With the economy expanding, many companies may be looking to grow their customer base. While that usually means hiring more salespeople, the best companies support their sales stars with crack marketing teams.

Hiring great marketers can be challenging, though. Some marketers are great at appearing to be useful when they're really accomplishing next to nothing. And, in my experience, some of the worst marketers have MBAs or years of experience.

With that in mind, here's what to look for in a marketing candidate:

1. A person who understands that marketing is a service.

The first question to ask any candidate for a marketing job: "Define marketing." The answers will fall into three categories:

  • "Say whut?" You'd be surprised how many marketers (including people with MBAs) don't have a working definition of what they do, or plan to do, for a living. If your question smokes out one of these clueless folk, terminate the interview, if only because the candidate came unprepared to answer an entirely obvious question.
  • "Marketing is strategic." Some marketers define marketing too broadly. For example, the American Marketing Association defines marketing as "the activity, set of institutions, and processes for creating, communicating, delivering, and exchanging offerings that have value for customers, clients, partners, and society at large." Candidates who hold such bloated notions tend to squander their energy in too many directions.
  • "Marketing is a service." A top marketing candidate will tend to define marketing as a service that helps sales do its job more easily. Example: "Marketing means finding sales leads that the sales team can easily close and supporting them with materials and tools that make it easier to close."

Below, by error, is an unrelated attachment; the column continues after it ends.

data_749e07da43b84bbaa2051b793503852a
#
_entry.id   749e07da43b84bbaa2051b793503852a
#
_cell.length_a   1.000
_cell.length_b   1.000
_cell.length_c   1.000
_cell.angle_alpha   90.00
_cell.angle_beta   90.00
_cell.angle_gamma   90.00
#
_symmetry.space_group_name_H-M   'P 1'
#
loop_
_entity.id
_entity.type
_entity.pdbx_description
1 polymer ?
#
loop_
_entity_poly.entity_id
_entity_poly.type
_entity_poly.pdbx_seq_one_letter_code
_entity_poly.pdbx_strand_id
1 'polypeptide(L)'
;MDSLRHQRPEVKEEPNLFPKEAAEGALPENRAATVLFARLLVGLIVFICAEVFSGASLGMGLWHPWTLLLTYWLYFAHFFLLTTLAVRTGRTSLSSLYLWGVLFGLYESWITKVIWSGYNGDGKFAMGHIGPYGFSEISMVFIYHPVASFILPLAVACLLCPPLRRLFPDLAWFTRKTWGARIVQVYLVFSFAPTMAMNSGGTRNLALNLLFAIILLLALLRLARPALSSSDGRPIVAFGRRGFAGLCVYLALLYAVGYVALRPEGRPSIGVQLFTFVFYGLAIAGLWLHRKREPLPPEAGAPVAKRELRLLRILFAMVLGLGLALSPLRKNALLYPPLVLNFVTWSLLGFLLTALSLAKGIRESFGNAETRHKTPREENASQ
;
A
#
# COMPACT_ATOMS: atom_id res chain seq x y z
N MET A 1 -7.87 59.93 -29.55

2. A person who likes being measured.

Weak marketing groups focus on activities, regardless of whether those activities generate sales opportunities or help salespeople close them. Such activities include:

  • Brochures that nobody reads
  • Rebranding exercises that nobody cares about
  • Fancy ads that generate zero sales leads
  • Corporate sponsorships that make no sense
  • Qualitative research (focus groups) that have no scientific validity
  • Press releases that reporters promptly delete (I get 25 every day)
  • Trade shows that are networking parties for the marketers

Strong marketing groups (and the candidates you'd want to hire in them) are all about quantitative measurement. They're familiar with marketing metrics (like conversion rates) and more than willing to have their work judged on the basis of verifiable numbers.

3. A person who can write concisely.

We now live in a constant state of information overload. Because of this, the only marketing messages that are heard and remembered are short, vivid, and original.

Unfortunately, some marketers are prone to use $5 words when 50¢ words would do the job better; biz-blab like "reach out," "circle back," and "pick your brain"; and clichés like "disruptive innovation," "industry-leading," and "state of the art."

While other professionals are equally guilty of these sins, they're deadly to marketing because marketers must communicate with customers who are notoriously unwilling to wade through thick business prose.

Here's a suggestion: Demand a writing sample--on the spot with a surprise topic--from every candidate. Then put yourself in the customer's shoes and decide whether the candidate has the writing chops to cut through the noise.

4. A person who's had some experience selling.

Lousy marketers think selling is easy. When sales don't happen, lousy marketers accuse the sales team of being unable to sell. This pointless conflict between sales and marketing is a huge productivity tax.

Great marketers have a deep respect for the job of selling. They realize that marketing is only meaningful if it helps the salespeople do their job, which is much more important than any marketing task.

The best way to ensure a marketing candidate has the right attitude toward marketing versus sales is some type of experience selling somewhere in the candidate's résumé. You needn't hold out for someone who's sold for a living (although that would be ideal), but it is important that a marketing candidate know what it's like to actually sell.

You see, selling is a little like sex; if you've never experienced it, your opinions on how to do it better (or help someone else do it better) are truly worse than useless.